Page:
Emilia D'Anzica, VP of Customer Engagement at WalkMe has returned to Helping Sells Radio to talk about what to do when customers want to take an approach that customer success managers know will not lead to success and how to educate customers on why they should take a different approach. In other words, Emilia wants you to lead your customers to success.
"One of the biggest challenges that customer success managers have is convincing customers that what they are doing will fail," Emilia told us.
These are not harsh words at all. In fact, customers often purchase software to help solve a problem. Some customers customers know how to solve it. Some don't. Others think they know how to solve it, but don't. In the case of the latter, you need to tell a customer what they are doing will fail.
Or you do not care about their success.
But customer success managers do care, and this is where the expertise of a talented CSM comes into play.
Emilia admits you will never say it so directly to customers, but if you can show a customer how other customers have been successful with a certain process you can steer a customer to success. CSMs can lead customers to a more successful outcome by helping customers learn from your other customers.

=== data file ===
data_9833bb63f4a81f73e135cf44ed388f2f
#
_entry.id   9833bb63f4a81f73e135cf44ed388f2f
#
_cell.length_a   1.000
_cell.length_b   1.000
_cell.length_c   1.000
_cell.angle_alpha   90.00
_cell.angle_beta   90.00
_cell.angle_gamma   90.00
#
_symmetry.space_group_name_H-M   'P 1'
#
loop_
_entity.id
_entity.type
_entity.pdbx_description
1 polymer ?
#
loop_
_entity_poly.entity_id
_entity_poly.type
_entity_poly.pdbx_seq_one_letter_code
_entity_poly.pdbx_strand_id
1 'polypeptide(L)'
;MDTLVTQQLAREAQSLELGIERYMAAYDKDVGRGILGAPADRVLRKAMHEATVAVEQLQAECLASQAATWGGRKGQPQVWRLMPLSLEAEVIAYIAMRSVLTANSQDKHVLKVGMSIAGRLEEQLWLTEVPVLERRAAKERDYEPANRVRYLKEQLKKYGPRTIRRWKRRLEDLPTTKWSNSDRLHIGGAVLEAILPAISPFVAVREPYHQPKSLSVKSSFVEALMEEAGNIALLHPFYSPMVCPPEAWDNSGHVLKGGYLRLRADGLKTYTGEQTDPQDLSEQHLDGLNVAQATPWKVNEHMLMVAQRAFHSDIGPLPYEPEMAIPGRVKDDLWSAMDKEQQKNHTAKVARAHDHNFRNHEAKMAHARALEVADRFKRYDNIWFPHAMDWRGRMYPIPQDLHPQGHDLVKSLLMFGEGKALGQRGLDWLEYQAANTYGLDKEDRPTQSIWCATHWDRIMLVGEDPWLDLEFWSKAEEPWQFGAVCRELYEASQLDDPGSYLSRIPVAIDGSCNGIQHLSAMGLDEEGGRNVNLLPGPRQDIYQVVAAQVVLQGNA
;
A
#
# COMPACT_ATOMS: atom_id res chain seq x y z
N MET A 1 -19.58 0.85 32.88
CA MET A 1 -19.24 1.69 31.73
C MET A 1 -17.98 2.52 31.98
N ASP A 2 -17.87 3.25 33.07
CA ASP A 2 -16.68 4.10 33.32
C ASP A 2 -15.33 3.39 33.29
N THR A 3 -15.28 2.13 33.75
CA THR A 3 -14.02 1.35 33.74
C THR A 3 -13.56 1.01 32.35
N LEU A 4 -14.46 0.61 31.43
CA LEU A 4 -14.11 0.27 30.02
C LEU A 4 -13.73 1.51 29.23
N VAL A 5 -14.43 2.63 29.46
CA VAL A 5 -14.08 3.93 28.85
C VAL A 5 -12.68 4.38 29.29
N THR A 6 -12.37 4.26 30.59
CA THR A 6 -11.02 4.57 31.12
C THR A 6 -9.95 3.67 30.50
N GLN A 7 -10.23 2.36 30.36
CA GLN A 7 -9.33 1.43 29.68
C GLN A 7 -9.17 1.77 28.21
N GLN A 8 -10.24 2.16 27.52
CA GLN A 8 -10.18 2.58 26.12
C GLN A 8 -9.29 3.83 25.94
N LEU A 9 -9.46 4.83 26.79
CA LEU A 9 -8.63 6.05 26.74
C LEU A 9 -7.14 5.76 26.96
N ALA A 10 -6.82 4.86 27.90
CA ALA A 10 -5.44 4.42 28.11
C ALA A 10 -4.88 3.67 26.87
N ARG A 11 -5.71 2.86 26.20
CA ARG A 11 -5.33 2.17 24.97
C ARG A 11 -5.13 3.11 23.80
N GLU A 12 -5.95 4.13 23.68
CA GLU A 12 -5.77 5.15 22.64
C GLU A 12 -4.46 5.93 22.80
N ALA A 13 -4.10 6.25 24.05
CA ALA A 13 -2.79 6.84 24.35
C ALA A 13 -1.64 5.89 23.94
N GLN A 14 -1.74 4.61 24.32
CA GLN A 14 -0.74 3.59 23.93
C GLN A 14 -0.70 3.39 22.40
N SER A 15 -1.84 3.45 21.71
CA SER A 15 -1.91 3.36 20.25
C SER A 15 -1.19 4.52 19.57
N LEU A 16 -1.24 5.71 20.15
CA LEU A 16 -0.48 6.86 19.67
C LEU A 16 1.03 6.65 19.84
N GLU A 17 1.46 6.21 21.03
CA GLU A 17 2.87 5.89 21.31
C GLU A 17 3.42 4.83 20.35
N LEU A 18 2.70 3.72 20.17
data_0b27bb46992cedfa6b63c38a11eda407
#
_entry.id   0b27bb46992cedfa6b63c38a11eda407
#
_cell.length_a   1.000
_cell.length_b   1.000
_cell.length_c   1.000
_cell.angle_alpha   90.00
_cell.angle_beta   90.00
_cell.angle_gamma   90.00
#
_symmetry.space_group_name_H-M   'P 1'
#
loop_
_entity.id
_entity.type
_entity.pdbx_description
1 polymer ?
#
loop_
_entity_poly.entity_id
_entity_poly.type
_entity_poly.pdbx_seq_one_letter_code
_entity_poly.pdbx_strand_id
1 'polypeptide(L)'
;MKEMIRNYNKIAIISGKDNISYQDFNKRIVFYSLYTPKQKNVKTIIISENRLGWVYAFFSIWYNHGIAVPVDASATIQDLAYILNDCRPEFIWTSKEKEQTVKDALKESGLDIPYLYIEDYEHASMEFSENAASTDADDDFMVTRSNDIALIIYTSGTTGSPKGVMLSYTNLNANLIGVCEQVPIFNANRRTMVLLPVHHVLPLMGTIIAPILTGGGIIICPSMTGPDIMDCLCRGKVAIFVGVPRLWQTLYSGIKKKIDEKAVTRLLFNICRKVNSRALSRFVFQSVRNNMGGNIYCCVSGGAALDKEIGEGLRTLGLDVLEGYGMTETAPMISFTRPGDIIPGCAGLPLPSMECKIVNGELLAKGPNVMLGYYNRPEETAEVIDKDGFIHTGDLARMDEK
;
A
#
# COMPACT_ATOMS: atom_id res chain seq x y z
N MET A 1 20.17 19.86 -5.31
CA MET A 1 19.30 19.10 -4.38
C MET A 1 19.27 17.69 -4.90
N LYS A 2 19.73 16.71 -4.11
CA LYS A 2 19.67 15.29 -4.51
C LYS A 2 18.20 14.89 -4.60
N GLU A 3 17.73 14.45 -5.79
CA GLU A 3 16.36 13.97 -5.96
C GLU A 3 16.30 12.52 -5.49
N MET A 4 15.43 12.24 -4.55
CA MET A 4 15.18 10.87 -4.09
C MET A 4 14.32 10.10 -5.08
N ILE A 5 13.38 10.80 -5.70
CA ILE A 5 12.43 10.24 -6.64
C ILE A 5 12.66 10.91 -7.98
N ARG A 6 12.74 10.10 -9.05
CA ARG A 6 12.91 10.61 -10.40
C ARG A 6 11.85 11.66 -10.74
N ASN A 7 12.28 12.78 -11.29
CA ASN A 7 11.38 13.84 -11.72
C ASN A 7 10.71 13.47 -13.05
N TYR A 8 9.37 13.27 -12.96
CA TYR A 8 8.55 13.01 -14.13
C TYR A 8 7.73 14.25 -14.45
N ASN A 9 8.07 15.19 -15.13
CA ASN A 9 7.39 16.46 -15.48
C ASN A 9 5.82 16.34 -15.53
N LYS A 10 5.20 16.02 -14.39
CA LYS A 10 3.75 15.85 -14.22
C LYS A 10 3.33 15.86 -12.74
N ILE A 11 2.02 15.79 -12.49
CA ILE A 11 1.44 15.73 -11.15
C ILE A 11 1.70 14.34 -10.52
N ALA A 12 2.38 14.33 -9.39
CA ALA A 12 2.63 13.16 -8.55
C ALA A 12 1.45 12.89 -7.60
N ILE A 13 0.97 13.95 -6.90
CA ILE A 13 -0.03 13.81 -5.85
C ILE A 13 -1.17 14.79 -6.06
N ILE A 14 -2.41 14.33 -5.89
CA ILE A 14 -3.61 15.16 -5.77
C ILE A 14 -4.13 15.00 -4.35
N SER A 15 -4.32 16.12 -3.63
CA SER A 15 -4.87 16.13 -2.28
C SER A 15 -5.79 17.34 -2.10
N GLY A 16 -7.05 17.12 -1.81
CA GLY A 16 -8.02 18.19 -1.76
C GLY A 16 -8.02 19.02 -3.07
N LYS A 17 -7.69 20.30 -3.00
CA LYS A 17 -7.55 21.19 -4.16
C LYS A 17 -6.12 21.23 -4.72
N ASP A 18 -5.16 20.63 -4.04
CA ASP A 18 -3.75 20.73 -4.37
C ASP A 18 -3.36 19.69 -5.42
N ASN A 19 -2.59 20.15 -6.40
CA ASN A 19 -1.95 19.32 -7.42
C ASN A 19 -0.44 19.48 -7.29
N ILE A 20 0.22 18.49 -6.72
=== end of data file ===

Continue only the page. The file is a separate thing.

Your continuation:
We talked about this idea with Chris Doell in a previous episode about leading customers down a path to success.
Emilia tells a story of a Fortune 500 customer that wanted six specific processes implemented in the next 30 days. The customer told her team that if they could implement those new processes in the next 30 days, the project would be a success.
Emilia's team looked at each other and knew it would not work.
"We knew then that we had to educate the customer and tweak this project.....and do it without offending them."
In other words, you have to lead your customers.
How a customer success manager should lead customers to success
The funny thing is, customers tell Emilia in surveys that they want her company to educate them on the best ways to use the product for their circumstances.
Many customers start a new project and dictate to the CSM what they want to do and how they want to do it.
There is a conflict there.
A skilled CSM knows how to:
- Recognize when this conflict is happening
- Steer that customer in the right direction using other customer examples and doing it with empathy.
Emilia says, "Sometimes you might be right, and the customer may think otherwise. You never want to make them feel bad. You just want to move forward and deliver to them what they are looking for."
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